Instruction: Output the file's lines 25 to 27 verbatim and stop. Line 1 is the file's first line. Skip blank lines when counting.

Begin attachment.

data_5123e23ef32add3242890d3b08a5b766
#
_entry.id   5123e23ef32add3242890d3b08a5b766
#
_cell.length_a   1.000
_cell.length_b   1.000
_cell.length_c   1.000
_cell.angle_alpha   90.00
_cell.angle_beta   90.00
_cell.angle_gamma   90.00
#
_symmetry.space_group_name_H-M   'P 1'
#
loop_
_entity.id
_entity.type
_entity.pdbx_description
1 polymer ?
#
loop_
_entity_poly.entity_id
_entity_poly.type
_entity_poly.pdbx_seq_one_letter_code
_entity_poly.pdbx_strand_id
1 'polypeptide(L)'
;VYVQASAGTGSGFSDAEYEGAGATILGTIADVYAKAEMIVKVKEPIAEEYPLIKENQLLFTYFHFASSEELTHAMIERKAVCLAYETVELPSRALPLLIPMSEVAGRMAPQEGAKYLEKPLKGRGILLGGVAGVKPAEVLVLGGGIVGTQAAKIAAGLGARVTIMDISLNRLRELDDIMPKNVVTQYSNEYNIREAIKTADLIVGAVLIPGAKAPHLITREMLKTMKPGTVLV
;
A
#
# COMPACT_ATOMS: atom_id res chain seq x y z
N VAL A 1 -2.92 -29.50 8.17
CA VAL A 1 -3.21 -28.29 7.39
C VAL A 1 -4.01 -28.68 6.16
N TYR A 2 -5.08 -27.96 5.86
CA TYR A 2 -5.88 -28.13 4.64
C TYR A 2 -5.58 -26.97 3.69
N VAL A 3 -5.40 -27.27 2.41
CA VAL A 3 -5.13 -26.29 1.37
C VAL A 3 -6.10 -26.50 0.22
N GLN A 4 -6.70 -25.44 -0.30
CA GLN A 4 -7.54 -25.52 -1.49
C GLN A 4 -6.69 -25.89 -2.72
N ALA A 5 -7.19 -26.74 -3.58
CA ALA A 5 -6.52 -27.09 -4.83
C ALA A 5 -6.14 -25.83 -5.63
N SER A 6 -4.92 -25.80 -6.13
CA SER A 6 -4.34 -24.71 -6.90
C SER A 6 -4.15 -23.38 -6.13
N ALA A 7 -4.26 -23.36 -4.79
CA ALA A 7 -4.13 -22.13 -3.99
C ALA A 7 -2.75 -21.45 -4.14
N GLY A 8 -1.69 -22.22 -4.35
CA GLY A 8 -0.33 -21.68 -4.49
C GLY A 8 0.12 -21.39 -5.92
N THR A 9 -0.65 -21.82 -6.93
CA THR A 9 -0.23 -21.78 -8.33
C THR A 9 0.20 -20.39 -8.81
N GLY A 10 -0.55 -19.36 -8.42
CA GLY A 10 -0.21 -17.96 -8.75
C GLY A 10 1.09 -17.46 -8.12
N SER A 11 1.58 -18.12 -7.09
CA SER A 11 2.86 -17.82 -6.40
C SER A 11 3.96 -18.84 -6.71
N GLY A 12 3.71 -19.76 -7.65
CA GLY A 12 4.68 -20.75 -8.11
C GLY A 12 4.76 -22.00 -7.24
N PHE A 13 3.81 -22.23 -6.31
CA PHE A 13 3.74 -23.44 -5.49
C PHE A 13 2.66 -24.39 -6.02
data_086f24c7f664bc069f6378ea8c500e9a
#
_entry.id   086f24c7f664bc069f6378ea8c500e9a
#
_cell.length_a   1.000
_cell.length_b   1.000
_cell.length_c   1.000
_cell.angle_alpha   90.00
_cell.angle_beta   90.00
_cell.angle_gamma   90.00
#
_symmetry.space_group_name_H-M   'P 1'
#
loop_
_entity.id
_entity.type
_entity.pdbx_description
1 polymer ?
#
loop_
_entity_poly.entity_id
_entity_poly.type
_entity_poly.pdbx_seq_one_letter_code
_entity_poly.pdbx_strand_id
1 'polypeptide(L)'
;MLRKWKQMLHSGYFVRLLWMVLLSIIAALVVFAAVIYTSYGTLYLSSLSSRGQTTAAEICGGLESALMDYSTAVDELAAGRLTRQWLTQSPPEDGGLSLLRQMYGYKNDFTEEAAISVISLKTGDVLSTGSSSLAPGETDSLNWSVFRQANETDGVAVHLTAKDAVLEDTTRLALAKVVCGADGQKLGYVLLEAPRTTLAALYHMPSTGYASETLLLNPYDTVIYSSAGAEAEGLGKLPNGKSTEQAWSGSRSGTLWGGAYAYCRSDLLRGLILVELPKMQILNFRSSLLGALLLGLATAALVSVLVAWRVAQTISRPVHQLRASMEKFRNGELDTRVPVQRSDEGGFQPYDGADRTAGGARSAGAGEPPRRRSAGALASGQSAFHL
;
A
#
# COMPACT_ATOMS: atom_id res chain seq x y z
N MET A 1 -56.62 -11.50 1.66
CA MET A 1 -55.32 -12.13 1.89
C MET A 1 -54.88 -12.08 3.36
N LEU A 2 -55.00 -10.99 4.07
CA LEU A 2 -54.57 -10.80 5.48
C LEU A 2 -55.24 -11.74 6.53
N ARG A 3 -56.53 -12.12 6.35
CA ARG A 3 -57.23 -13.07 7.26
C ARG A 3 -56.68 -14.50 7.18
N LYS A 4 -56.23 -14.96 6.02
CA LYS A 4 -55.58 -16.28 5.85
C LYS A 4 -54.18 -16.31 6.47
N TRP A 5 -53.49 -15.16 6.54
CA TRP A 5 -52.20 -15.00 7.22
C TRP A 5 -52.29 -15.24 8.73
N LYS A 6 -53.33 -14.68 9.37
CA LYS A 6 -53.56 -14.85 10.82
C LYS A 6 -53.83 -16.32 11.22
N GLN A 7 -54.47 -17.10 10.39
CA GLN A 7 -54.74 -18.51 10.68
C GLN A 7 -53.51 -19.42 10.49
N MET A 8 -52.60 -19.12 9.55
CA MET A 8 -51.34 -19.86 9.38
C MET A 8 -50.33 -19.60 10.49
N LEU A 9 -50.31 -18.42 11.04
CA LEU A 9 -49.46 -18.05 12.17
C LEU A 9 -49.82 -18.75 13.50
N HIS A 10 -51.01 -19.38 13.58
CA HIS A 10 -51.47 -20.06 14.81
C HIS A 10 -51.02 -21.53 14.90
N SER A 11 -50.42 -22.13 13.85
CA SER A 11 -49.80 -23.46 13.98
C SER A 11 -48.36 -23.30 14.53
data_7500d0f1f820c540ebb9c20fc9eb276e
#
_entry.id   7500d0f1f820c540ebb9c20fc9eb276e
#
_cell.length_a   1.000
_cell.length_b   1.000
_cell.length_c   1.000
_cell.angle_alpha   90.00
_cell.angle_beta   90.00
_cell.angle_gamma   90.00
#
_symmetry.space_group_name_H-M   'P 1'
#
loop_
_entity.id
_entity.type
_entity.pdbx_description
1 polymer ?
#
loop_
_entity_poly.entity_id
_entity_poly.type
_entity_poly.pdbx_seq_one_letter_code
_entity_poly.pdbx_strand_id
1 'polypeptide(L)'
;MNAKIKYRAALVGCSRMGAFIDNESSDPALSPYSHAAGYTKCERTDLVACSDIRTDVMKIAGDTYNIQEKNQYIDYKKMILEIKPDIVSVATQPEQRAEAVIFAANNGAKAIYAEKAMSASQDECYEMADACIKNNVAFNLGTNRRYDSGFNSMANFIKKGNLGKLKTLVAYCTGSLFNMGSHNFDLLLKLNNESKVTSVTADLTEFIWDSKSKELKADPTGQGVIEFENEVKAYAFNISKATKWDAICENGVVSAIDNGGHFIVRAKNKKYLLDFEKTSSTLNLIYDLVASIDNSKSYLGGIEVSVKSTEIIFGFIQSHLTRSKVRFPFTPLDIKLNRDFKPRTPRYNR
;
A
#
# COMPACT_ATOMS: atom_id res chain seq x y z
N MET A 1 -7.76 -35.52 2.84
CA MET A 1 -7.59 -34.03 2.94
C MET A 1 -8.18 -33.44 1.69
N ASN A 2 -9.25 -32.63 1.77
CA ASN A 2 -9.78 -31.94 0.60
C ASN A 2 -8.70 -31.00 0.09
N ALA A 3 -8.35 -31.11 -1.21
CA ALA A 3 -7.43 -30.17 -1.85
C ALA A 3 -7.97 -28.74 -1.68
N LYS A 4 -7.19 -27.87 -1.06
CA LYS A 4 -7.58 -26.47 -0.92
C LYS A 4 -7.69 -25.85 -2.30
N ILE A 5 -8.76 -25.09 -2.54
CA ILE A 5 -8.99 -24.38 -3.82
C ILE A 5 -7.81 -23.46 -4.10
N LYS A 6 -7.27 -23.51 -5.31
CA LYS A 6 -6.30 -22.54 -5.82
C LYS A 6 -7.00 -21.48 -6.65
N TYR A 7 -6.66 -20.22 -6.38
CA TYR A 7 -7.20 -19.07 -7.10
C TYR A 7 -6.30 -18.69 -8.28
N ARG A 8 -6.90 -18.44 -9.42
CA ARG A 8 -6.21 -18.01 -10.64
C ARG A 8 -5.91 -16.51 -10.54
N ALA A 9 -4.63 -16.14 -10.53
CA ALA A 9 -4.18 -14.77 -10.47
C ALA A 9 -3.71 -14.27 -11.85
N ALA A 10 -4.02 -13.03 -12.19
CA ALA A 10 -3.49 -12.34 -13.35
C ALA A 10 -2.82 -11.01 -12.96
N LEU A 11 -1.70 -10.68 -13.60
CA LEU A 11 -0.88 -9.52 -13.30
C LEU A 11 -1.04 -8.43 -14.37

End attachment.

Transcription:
1 'polypeptide(L)'
;VYVQASAGTGSGFSDAEYEGAGATILGTIADVYAKAEMIVKVKEPIAEEYPLIKENQLLFTYFHFASSEELTHAMIERKAVCLAYETVELPSRALPLLIPMSEVAGRMAPQEGAKYLEKPLKGRGILLGGVAGVKPAEVLVLGGGIVGTQAAKIAAGLGARVTIMDISLNRLRELDDIMPKNVVTQYSNEYNIREAIKTADLIVGAVLIPGAKAPHLITREMLKTMKPGTVLV
;